You Cannot Escape The Inversion: A Review Of “Buster’s Mal Heart”

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I’m the prophet of the Second Inversion!
—Brown, “Buster’s Mal Heart”

Mr. Robot’s Rami Malek doesn’t do as many movies as other actors of his status in Hollywood—but when he does, I pay attention. He’s one of those intense & uncanny performers who seems to attract really esoteric-type mindfuck roles. The 2017 indie flick Buster’s Mal Heart, which is currently available to view on Netflix, is one of those movies & Jonah/Buster (see, we already have some instability in the identity department) is one of those roles. Spoilers ahead!

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I could say to you that Buster’s Mal Heart is The Shining crossed with Mr. Robot crossed with Donnie Darko, but I might be misunderstood. It isn’t that qualities of these projects—resonances, if you will—influenced this movie. Rather, Buster’s Mal Heart is if you literally cut out pieces of The Shining, Mr. Robot, and Donnie Darko and sort of “stitched” them together. It’s like the filmmakers just took Malek’s character from Mr. Robot and just placed him in an extended version of his “reality.” Which is to say: the movie is almost like a “continuation” of Mr. Robot.

However, the overarching theme of the entire thing is the story of Jonah from the Bible. That’s a lot to tuck into one film.

And so here we have soft-spoken and somewhat socially-awkward Jonah, the night caretaker of a very Shining-type sprawling hotel. Doing the night-shift, his sleep cycle is all messed up and he’s taking caffeine pills to stay awake. Luckily, he has “fringe” public-access programming to keep him up, including one show featuring a manic scientist babbling about “The Great Inversion” and how our universe really isn’t real.

One day, a weird dude arrives at the hotel (and he looks a little bit like the crazy scientist dude, but it’s not him). This guy claims to be privy to an overarching conspiracy and is totally red-pilled; like the scientist, he reiterates the “unreality” of our universe, and how we are all essentially trapped in the “matrix.” Though he’s incredibly sketchy and has no ID, Jonah ends up being buddies with him and checks him into the hotel illegally. (and if you are a fan of Mr. Robot, you can pretty much tell where this is going)

One thing to note here is how several scenes from The Shining are just about “lifted” and placed in this movie, during these sequences between Jonah & the drifter. It’s like Jack Torrance and the “Caretaker”…but the roles reversed.

Jonah becomes more and more concerned about being one of the “sheeple.” And while he’s certainly seeming to take that slow dive into madness, the stuff he observes around him—the dead-end, cyclical nature of the “loop” he’s in financially, what shitty hypocrites some people in authority can be, how empty the so-called American Dream and its “rewards” are, and so on—are not totally “imaginary.” He doesn’t want his small child to be caught up in that loop. But how to escape it? His weird friend and the TV scientist know: you have to jump out of the time-stream entirely. And this “Inversion” is certainly the opportunity to do it.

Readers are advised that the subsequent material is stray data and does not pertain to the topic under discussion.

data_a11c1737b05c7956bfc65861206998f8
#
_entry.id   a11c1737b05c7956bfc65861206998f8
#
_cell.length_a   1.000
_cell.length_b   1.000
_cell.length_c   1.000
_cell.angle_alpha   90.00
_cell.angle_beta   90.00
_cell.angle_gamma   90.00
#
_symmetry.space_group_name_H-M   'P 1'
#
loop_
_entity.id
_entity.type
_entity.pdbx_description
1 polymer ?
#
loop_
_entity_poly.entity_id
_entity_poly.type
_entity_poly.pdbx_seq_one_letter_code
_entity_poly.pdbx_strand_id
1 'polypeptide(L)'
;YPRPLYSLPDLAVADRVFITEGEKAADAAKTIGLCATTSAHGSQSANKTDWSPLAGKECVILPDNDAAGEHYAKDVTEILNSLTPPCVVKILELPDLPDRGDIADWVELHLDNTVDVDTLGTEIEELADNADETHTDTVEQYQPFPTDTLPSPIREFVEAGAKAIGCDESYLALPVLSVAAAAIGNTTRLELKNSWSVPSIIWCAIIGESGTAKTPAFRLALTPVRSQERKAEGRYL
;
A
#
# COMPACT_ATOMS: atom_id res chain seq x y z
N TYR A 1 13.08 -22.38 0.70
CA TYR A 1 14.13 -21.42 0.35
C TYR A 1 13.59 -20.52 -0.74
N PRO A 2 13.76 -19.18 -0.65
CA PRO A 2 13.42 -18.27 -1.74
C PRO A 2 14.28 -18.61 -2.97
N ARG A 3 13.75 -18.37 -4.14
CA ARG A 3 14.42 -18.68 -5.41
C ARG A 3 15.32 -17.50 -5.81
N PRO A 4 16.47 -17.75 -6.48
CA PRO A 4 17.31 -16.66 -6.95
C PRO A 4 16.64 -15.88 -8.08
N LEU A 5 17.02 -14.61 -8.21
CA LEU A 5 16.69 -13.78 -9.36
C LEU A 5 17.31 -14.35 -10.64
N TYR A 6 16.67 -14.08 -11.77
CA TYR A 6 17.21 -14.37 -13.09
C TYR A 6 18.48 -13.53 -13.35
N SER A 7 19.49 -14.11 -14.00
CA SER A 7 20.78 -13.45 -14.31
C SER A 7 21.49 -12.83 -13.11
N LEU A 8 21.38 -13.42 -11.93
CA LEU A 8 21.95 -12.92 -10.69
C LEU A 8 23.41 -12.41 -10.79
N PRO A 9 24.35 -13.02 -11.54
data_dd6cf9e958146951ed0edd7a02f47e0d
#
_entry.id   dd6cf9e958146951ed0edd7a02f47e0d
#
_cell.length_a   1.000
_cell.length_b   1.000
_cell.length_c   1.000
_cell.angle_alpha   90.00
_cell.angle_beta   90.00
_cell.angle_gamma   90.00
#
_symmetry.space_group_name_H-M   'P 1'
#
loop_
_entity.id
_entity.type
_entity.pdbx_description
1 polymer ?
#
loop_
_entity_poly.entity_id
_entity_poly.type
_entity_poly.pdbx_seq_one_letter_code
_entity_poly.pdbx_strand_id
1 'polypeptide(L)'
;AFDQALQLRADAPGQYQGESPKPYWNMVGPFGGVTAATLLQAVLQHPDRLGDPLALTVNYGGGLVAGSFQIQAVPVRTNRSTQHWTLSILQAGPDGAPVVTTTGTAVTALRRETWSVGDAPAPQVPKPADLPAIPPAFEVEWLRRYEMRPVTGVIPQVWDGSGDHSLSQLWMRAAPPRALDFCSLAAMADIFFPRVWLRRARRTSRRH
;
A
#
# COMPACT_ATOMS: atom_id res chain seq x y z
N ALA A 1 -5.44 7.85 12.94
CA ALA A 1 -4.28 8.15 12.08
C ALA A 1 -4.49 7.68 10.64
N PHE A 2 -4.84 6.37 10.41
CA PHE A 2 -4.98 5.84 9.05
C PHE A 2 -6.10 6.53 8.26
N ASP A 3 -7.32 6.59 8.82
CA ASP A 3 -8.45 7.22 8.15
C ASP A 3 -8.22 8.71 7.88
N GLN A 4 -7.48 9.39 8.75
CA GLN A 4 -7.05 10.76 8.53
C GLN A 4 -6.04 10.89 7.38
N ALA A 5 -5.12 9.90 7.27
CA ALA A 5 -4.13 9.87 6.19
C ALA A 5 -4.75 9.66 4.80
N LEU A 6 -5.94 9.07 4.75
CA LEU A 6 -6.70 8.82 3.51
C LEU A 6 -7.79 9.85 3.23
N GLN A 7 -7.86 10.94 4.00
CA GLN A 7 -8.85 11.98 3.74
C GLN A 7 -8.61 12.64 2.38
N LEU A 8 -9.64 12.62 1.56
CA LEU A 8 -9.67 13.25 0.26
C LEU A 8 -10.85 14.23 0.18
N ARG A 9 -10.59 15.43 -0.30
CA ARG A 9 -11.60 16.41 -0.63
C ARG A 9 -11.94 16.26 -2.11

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And yet Jonah keeps trying to valiantly struggle to maintain that American Dream, if not for him for his family. He tries to express his beliefs here and there, in timid ways, but doesn’t want to rock the boat.

Now: while this is all going on, we see clips of Jonah’s other “life” as Buster: a crazed “mountain man” with a rifle who calls into talk shows with his conspiracy theories. And the narrative flips back-and-forth between the lives of compliant and helpful Jonah, and long-bearded anarchist Buster. We don’t know what accounts for this discrepancy between the two personas, or exactly what the timeline is.

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And while that’s all going on, there is another Jonah or Buster on a lifeboat, severely sunburned and surviving on drinking his own pee and eating raw a “miracle” visitation of frogs.

Looming over it all is this idea of the “Inversion,” and of time sort of blowing up or falling apart; everything turning upside down. This is the Donnie Darko stuff.

And the Mr. Robot stuff, of course, is that there is no crazy conspiracy friend—Jonah, who most likely has some sort of split identity, has hallucinated him. Exactly like in Mr. Robot, to the point where the friend even has the same “look” as the character of Mr. Robot in that show. This would all almost feel like the biggest ripoff to me, if it wasn’t for the fact that I enjoy syncs” and resonances between different projects.

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It’s the “time breaking” aspect of the film, though, that sets it apart from even the twist of that particular TV show. By the end of the movie, the “reformed mountain man” Buster and the lifeboat guy try to kill each other, and Jonah literally splits into two people with no explanation whatsoever.

And what we have here is the story of the Biblical Jonah retold—with the protagonist feeling he has a message to give (in the case of the movie, The Great Inversion), but not wanting to “rock the boat” (like, literally, the boat). But he ends up getting “driven” to give the message anyway, creating alternate personas who can do what he can’t (again: exactly like the Elliot/Mr. Robot relationship). And there are “hints” within the narrative that there might be some sort of “higher force” that wants Jonah to take the road less taken, and is willing to mess shit up to do it.

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If any of these ideas interest you, definitely check Buster’s Mal Heart out.

More to read about on Butterfly Language:
The Bunny Archetype In Cinema: “Consider The Rabbit”
The Passion Of The One True Morty
My Mr. Robot Story